Please note that Mommsen uses the AUC chronology (Ab Urbe Condita), i.e. from the founding of the City of Rome. You can use this reference table to have the B.C. dates
From: The History of Rome, by Theodor Mommsen
Translated with the sanction of the author by William Purdie Dickson
The Censorship a Prop of the Nobility
These circumstances explain, why the censorship became the pivot of the later republican constitution; why an office, originally standing by no means in the first rank, came to be gradually invested with external insignia which did not at all belong to it in itself and with an altogether unique aristocratic-republican glory, and was viewed as the crown and completion of a well-conducted public career; and why the government looked upon every attempt of the opposition to introduce their men into this office, or even to hold the censor responsible to the people for his administration during or after his term of office, as an attack on their palladium, and presented a united front of resistance to every such attempt.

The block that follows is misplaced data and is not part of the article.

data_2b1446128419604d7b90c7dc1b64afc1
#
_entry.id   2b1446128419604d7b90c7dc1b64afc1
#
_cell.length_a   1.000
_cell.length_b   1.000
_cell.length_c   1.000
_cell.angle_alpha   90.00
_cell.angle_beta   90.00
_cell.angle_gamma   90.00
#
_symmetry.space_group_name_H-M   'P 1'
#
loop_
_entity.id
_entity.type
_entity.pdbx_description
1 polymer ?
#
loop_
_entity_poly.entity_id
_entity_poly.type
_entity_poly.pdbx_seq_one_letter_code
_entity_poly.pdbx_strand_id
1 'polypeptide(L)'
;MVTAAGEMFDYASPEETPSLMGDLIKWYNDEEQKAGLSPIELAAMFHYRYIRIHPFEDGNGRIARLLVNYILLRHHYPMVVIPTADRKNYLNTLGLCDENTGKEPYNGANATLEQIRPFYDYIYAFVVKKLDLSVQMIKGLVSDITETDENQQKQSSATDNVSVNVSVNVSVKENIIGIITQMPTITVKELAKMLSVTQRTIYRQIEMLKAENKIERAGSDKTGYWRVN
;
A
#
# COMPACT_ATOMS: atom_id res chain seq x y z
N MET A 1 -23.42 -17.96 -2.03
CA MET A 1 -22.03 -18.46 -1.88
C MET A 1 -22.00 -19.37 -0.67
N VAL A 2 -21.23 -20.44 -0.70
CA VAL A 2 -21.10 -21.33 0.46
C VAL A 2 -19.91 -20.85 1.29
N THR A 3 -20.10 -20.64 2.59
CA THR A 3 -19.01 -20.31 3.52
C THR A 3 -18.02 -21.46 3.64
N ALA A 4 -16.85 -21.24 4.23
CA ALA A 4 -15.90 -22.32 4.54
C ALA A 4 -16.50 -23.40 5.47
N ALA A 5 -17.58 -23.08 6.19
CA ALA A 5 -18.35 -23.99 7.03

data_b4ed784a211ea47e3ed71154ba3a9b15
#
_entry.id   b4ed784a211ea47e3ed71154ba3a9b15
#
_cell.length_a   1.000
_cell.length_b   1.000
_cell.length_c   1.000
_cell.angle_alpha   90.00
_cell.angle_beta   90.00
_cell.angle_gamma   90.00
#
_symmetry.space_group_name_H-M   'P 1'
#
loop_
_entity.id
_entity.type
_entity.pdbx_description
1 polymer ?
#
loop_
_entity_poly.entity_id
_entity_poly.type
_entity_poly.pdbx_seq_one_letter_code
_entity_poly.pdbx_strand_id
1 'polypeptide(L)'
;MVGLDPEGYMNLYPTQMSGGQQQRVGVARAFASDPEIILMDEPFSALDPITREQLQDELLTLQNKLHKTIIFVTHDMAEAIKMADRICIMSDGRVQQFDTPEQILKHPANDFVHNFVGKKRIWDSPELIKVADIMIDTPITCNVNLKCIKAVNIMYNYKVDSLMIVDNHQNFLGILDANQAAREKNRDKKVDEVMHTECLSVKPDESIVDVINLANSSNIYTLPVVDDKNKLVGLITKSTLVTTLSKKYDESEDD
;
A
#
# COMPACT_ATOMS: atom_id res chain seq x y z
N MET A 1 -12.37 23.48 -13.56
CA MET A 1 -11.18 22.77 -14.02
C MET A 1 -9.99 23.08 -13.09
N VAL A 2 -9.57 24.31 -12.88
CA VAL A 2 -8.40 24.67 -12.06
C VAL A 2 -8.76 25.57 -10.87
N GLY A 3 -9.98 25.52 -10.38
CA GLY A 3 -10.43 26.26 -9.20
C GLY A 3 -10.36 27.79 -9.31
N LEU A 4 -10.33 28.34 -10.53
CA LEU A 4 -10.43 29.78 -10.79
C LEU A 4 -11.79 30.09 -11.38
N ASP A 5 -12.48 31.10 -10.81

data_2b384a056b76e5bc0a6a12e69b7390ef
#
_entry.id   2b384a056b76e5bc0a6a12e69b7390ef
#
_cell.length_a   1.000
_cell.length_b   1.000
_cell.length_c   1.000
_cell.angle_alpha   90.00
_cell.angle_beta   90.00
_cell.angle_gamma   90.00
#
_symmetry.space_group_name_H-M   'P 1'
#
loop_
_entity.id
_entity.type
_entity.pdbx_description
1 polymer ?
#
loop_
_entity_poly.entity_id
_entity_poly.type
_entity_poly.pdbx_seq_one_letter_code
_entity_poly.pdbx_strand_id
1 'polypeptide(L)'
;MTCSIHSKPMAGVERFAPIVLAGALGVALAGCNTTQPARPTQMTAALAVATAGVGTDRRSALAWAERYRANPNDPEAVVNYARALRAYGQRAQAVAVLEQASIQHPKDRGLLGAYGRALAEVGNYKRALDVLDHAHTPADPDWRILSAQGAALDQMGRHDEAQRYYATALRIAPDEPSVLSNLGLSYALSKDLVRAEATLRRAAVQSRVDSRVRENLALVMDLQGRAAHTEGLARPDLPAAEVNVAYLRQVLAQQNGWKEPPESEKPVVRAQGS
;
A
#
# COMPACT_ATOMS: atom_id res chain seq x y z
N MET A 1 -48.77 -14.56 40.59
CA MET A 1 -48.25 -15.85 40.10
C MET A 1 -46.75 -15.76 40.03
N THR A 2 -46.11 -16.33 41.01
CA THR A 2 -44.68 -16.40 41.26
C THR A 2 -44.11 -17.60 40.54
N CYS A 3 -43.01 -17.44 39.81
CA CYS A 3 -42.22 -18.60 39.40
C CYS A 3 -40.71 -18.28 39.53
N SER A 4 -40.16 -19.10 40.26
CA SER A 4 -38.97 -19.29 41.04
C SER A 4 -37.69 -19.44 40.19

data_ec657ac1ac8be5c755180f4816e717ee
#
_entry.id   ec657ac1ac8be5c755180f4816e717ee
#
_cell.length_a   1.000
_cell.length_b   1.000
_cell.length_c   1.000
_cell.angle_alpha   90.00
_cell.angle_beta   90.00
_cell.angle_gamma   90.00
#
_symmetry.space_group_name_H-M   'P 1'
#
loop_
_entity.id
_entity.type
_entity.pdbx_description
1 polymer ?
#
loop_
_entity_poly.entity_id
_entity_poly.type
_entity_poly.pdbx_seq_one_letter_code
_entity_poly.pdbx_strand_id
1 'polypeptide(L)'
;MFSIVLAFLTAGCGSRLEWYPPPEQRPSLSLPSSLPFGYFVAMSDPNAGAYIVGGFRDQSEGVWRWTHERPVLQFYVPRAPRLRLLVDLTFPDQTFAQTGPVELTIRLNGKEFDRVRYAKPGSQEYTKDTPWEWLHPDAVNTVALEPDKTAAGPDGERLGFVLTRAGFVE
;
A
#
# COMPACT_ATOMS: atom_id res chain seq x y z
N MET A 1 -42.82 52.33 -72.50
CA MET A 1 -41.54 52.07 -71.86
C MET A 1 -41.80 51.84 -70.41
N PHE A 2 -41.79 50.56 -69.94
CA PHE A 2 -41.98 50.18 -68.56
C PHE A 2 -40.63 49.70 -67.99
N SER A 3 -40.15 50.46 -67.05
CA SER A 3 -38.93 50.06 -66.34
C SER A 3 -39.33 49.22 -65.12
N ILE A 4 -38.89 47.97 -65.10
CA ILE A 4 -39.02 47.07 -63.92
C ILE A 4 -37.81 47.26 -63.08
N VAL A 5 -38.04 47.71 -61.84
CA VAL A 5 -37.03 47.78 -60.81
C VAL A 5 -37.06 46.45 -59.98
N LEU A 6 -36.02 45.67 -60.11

It is sufficient in this respect to mention the storm which the candidature of Cato for the censorship provoked, and the measures, so extraordinarily reckless and in violation of all form, by which the senate prevented the judicial prosecution of the two unpopular censors of the year 550. But with their magnifying the glory of the censorship the government combined a characteristic distrust of this, their most important and for that very reason most dangerous, instrument.
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Reference address : http://www.ellopos.net/elpenor/rome/3-11-government-governed.asp?pg=11